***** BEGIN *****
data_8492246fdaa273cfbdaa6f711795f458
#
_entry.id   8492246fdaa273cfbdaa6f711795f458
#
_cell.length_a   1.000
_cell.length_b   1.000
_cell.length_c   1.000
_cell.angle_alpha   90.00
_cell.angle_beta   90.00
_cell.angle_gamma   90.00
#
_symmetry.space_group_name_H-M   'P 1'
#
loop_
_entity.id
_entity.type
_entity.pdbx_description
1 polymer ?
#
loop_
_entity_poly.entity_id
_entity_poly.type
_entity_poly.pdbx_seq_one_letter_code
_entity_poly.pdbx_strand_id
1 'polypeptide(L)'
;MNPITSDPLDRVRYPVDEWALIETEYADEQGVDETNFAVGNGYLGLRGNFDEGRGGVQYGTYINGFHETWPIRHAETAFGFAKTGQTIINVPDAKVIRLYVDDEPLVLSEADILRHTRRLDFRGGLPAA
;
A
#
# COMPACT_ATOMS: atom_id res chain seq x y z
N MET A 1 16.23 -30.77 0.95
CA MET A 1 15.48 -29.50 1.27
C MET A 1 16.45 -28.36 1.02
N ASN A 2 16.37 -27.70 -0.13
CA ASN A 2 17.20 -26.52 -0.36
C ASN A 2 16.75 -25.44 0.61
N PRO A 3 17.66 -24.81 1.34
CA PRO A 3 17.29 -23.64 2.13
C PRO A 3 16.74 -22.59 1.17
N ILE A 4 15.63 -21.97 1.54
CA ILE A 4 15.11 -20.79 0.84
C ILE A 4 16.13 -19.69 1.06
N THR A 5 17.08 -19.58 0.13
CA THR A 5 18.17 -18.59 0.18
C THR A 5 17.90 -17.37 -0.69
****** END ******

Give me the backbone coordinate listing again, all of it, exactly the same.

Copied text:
data_8492246fdaa273cfbdaa6f711795f458
#
_entry.id   8492246fdaa273cfbdaa6f711795f458
#
_cell.length_a   1.000
_cell.length_b   1.000
_cell.length_c   1.000
_cell.angle_alpha   90.00
_cell.angle_beta   90.00
_cell.angle_gamma   90.00
#
_symmetry.space_group_name_H-M   'P 1'
#
loop_
_entity.id
_entity.type
_entity.pdbx_description
1 polymer ?
#
loop_
_entity_poly.entity_id
_entity_poly.type
_entity_poly.pdbx_seq_one_letter_code
_entity_poly.pdbx_strand_id
1 'polypeptide(L)'
;MNPITSDPLDRVRYPVDEWALIETEYADEQGVDETNFAVGNGYLGLRGNFDEGRGGVQYGTYINGFHETWPIRHAETAFGFAKTGQTIINVPDAKVIRLYVDDEPLVLSEADILRHTRRLDFRGGLPAA
;
A
#
# COMPACT_ATOMS: atom_id res chain seq x y z
N MET A 1 16.23 -30.77 0.95
CA MET A 1 15.48 -29.50 1.27
C MET A 1 16.45 -28.36 1.02
N ASN A 2 16.37 -27.70 -0.13
CA ASN A 2 17.20 -26.52 -0.36
C ASN A 2 16.75 -25.44 0.61
N PRO A 3 17.66 -24.81 1.34
CA PRO A 3 17.29 -23.64 2.13
C PRO A 3 16.74 -22.59 1.17
N ILE A 4 15.63 -21.97 1.54
CA ILE A 4 15.11 -20.79 0.84
C ILE A 4 16.13 -19.69 1.06
N THR A 5 17.08 -19.58 0.13
CA THR A 5 18.17 -18.59 0.18
C THR A 5 17.90 -17.37 -0.69